3 Ways to Use Autumn Leaves

Yellow-orange maple leaves show off at the park.

Who can resist the beauty of leaves in the fall? Summer green leaves turn colors not seen in a year. Trees become giant bouquets to rival any collection of flowers. As the final leaves on a tree turn they pause:  a group having one last moment together.  Then one lets go, several more let go and drift away followed by the others scattering, collecting somewhere down below.

On the ground, the leaf collection has a scent, sharp and musty. Colors fade and turn to crunchy brown. And it’s time to gather them up. Where to next?

Leaves raked and left on the curb wait for municipal collectors to haul away for community compost. A good way to recycle. But leaves can stay closer to home. How about free food for the garden?  Here are three ways to use the once colorful autumn leaves.

1. Compost them.

Rake them up. Use the power mower and collect with the bag attachment. Blow them into a pile with a leaf blower. However they’re collected dump them into the compost bin ready to decompose for next year’s fertilizer.

Raking benefits:  good exercise, no pollution.

Lawn mower with bag benefits: covers large areas, leaves collected in one motion and ready for compost, completes the task in shorter amount of time compared to raking.

Leaf blower benefits: while noisier, moves leaves into piles faster than raking.

2. Leave them directly underneath the bushes or trees where they fall.

In the forest, leaves decompose where they fall creating nutrients to feed plants in the woods. They provide cover for birds and other small animals, create a living environment for insects. Leaves also act as mulch protecting plant roots from freeze/thaw. They capture water and retain moisture.

The same is true for the plants in the yard. Create a woodsy result with the plants’ own fallen leaves. A light layer of leaves will decompose over winter. Be sure to avoid mats or clumps of leaves. Thick mats of leaves promote disease. Spread the bounty with the rake. Move some to other areas that didn’t get any leaves.

3. Collect a thin layer of leaves on the lawn and run the lawn mower over them.

This cuts them into small pieces that will fall between the grass leaf blades and decompose to feed the lawn. Again don’t leave mats or clumps to smother the lawn.

Saves money on lawn fertilizer.

Tips for Composting

  • Compost looks like rich dark earth. It crumbles well in hand. It often has worms moving through it.
  • Find a location out of the way and in line with local government zoning laws. The area should be in full sun and drain well – no standing water.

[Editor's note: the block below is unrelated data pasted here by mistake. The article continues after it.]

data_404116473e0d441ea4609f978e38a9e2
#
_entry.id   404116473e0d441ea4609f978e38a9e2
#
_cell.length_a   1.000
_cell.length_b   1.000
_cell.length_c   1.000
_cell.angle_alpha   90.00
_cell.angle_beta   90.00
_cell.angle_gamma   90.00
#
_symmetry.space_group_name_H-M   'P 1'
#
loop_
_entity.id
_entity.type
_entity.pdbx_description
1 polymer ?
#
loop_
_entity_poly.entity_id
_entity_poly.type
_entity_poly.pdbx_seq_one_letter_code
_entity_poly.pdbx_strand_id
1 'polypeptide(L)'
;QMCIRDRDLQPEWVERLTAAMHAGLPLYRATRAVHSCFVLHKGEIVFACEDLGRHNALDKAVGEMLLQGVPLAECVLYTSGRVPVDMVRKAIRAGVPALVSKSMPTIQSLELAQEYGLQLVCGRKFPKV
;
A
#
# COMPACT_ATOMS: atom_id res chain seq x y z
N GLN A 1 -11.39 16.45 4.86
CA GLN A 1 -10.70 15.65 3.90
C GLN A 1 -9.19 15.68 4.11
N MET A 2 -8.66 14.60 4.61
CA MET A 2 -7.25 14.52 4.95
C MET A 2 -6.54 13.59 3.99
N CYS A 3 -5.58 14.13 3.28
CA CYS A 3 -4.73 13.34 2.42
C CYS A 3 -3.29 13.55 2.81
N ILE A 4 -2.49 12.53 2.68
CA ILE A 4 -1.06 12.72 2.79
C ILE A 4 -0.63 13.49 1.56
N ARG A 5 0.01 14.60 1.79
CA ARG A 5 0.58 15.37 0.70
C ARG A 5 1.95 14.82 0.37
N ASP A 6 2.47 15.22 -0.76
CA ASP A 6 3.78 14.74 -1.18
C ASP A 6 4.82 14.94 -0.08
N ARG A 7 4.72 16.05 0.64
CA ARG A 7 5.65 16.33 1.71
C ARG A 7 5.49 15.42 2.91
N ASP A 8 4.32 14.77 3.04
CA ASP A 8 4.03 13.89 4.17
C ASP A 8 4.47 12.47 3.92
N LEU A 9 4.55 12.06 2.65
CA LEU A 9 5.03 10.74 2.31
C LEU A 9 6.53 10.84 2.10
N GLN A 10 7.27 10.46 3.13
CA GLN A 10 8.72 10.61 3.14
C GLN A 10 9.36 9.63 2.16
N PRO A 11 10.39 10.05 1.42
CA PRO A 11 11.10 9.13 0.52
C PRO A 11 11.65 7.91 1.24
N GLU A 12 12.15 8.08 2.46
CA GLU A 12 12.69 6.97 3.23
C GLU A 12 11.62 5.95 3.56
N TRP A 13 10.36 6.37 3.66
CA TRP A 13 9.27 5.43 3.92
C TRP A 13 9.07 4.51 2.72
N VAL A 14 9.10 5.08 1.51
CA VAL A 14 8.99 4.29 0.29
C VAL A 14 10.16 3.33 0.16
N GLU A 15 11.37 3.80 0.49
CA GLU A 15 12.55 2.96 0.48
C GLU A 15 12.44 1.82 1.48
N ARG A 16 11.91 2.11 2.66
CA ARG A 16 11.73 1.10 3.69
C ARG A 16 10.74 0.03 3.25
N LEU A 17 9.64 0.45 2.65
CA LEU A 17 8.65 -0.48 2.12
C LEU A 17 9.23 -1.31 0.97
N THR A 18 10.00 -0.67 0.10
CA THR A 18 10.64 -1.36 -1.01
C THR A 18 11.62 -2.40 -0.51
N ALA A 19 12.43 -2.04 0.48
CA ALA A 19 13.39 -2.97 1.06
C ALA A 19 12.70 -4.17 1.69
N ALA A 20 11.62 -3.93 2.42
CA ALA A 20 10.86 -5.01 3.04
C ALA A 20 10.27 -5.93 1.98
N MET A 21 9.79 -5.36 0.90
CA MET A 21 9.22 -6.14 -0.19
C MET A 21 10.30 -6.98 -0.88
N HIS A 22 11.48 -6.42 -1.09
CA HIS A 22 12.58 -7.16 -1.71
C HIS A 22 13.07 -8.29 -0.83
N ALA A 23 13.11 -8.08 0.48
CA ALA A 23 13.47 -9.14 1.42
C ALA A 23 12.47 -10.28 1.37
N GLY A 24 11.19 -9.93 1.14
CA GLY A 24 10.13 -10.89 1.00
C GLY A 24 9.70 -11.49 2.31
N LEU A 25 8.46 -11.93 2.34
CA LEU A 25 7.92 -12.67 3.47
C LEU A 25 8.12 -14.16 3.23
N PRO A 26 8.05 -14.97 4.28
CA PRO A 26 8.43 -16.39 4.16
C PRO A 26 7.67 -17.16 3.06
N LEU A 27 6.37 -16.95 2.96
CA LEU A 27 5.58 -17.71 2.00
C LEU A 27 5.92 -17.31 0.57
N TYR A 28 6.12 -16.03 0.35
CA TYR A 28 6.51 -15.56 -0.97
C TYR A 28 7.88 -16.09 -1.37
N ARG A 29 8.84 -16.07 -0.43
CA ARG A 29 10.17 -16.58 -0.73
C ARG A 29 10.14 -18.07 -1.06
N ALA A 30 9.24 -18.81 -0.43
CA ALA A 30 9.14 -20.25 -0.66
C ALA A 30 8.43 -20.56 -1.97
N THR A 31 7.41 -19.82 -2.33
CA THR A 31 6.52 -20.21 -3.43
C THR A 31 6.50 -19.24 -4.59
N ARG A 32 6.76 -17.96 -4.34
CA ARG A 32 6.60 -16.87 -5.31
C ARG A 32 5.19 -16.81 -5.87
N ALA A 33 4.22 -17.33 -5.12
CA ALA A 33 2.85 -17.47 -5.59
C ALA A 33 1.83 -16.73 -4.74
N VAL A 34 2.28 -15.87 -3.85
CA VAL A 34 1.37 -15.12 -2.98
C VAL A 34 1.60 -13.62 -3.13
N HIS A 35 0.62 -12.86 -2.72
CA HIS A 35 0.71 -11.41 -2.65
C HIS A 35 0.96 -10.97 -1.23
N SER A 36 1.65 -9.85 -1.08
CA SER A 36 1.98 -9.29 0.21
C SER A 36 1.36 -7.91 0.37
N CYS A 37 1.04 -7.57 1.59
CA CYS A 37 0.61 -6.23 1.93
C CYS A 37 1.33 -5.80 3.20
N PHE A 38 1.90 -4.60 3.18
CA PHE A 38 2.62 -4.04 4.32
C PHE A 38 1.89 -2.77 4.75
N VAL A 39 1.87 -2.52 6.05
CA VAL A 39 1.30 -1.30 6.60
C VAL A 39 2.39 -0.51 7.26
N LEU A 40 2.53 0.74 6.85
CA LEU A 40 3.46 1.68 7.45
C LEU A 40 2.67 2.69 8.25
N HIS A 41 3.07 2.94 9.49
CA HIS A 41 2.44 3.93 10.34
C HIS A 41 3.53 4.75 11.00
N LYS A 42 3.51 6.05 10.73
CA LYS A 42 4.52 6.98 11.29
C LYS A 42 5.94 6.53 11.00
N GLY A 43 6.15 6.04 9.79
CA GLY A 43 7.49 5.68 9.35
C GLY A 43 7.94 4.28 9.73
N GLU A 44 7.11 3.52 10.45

• Use yard waste like leaves, cut grass from the lawn, perennial flowers that were cut back, annuals that have finished blooming for the season, small branches from shrubs. While adding yard matter cut larger material into smaller pieces so they break down easily. Material will fit better into the bin.
  • Use the brown and green rule: add both dead or dried up plants and fresh materials like weekly grass cuttings. One to one ratio is considered best.
  • Keep diseased plant material out of the pile to prevent the spread of harmful bacteria. These items can go in the garbage.
  • Keep weeds out. They may not break down fast enough to kill roots or seeds.
  • Tree branches take a few years to decompose. Best to leave them out. They take up space, don’t break down much in a year. Some cities have curbside branch removal services where they collect and shred branches for mulch for community use. Rent a shredder and make mulch for the yard.

Consider having two bins. Since collection is year round, one sits with last year’s material decomposing in it. The other collects new material. The goal is to have compost ready from one bin to spread around in autumn.  Rotate between the two: one for this year and one for next.

Here’s how it works: add new material to the first bin through late winter – early spring, then stop. Let it rest, so materials have time to break down. Shift to the second bin in spring to add new material and collect in it until late winter – early spring the next year, then stop. Every autumn, remove the compost from the resting bin. It should be ready to feed the plants’ roots.

The first year may not create much. Don’t worry. What’s on top may not have time to break down.  If the top material doesn’t look like good earthy soil just transfer it to the second bin. This should expose the ready to use compost underneath.

What Kind of Compost Bin to Use?

One kind is not a bin: simply pile up yard material in an out of the way spot in the yard.  It might blow away in the wind or wash away by rainwater.

A second kind: buy bins. Make sure they are large enough to hold more yard waste than what’s planned. It can take a year for a pile to break down. The material when first put in can be bulky and awkward even when cut down – it’s not a smooth pile.

A third kind: Make a bin. Bins can be made out of almost anything: used pallets or old boards hammered together (no treated wood – toxic), stacking cement blocks or bricks. Straw bales create a quick solution for a year but break down too and can be added to compost.

A simple bin to make is a metal post and chicken wire bin. Plan to make two – it’s easier to access the compost if not buried under the newer non decomposed material.

Three easy ways to use fall leaves after the color show is over. Composted leaves feed the garden crowd for next year’s display. An end becomes a beginning.

 

Copyright 2018 Juli Seyfried

 

 

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juli

Juli gardens a small yard in an older suburban neighborhood. There is a lot of problem-solving and fun on a small property. She likes to share what she's learned. She learns from others too.

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